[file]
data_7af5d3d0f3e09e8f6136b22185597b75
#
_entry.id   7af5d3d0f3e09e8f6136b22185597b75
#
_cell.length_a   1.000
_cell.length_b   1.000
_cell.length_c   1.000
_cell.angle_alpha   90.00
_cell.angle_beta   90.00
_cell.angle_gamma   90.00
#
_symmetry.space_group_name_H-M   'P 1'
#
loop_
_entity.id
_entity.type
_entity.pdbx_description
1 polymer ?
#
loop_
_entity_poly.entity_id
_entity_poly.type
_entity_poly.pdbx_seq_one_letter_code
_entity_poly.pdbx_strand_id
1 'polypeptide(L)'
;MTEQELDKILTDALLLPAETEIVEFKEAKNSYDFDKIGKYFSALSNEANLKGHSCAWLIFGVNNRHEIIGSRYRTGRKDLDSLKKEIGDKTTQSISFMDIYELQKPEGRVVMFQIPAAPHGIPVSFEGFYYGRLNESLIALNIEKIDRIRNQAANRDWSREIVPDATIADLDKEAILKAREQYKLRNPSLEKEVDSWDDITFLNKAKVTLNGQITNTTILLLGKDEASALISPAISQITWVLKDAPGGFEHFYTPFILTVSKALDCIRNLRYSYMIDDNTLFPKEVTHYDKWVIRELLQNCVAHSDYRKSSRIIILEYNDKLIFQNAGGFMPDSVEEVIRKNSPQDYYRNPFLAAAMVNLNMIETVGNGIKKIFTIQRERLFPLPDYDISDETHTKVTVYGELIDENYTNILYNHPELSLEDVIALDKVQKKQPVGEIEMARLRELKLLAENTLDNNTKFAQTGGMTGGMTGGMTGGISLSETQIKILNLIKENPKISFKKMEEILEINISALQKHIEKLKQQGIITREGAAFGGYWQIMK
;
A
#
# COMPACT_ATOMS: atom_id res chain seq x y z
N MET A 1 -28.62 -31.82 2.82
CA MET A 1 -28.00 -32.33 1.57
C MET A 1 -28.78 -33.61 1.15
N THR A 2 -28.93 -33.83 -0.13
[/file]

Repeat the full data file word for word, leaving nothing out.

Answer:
data_7af5d3d0f3e09e8f6136b22185597b75
#
_entry.id   7af5d3d0f3e09e8f6136b22185597b75
#
_cell.length_a   1.000
_cell.length_b   1.000
_cell.length_c   1.000
_cell.angle_alpha   90.00
_cell.angle_beta   90.00
_cell.angle_gamma   90.00
#
_symmetry.space_group_name_H-M   'P 1'
#
loop_
_entity.id
_entity.type
_entity.pdbx_description
1 polymer ?
#
loop_
_entity_poly.entity_id
_entity_poly.type
_entity_poly.pdbx_seq_one_letter_code
_entity_poly.pdbx_strand_id
1 'polypeptide(L)'
;MTEQELDKILTDALLLPAETEIVEFKEAKNSYDFDKIGKYFSALSNEANLKGHSCAWLIFGVNNRHEIIGSRYRTGRKDLDSLKKEIGDKTTQSISFMDIYELQKPEGRVVMFQIPAAPHGIPVSFEGFYYGRLNESLIALNIEKIDRIRNQAANRDWSREIVPDATIADLDKEAILKAREQYKLRNPSLEKEVDSWDDITFLNKAKVTLNGQITNTTILLLGKDEASALISPAISQITWVLKDAPGGFEHFYTPFILTVSKALDCIRNLRYSYMIDDNTLFPKEVTHYDKWVIRELLQNCVAHSDYRKSSRIIILEYNDKLIFQNAGGFMPDSVEEVIRKNSPQDYYRNPFLAAAMVNLNMIETVGNGIKKIFTIQRERLFPLPDYDISDETHTKVTVYGELIDENYTNILYNHPELSLEDVIALDKVQKKQPVGEIEMARLRELKLLAENTLDNNTKFAQTGGMTGGMTGGMTGGISLSETQIKILNLIKENPKISFKKMEEILEINISALQKHIEKLKQQGIITREGAAFGGYWQIMK
;
A
#
# COMPACT_ATOMS: atom_id res chain seq x y z
N MET A 1 -28.62 -31.82 2.82
CA MET A 1 -28.00 -32.33 1.57
C MET A 1 -28.78 -33.61 1.15
N THR A 2 -28.93 -33.83 -0.13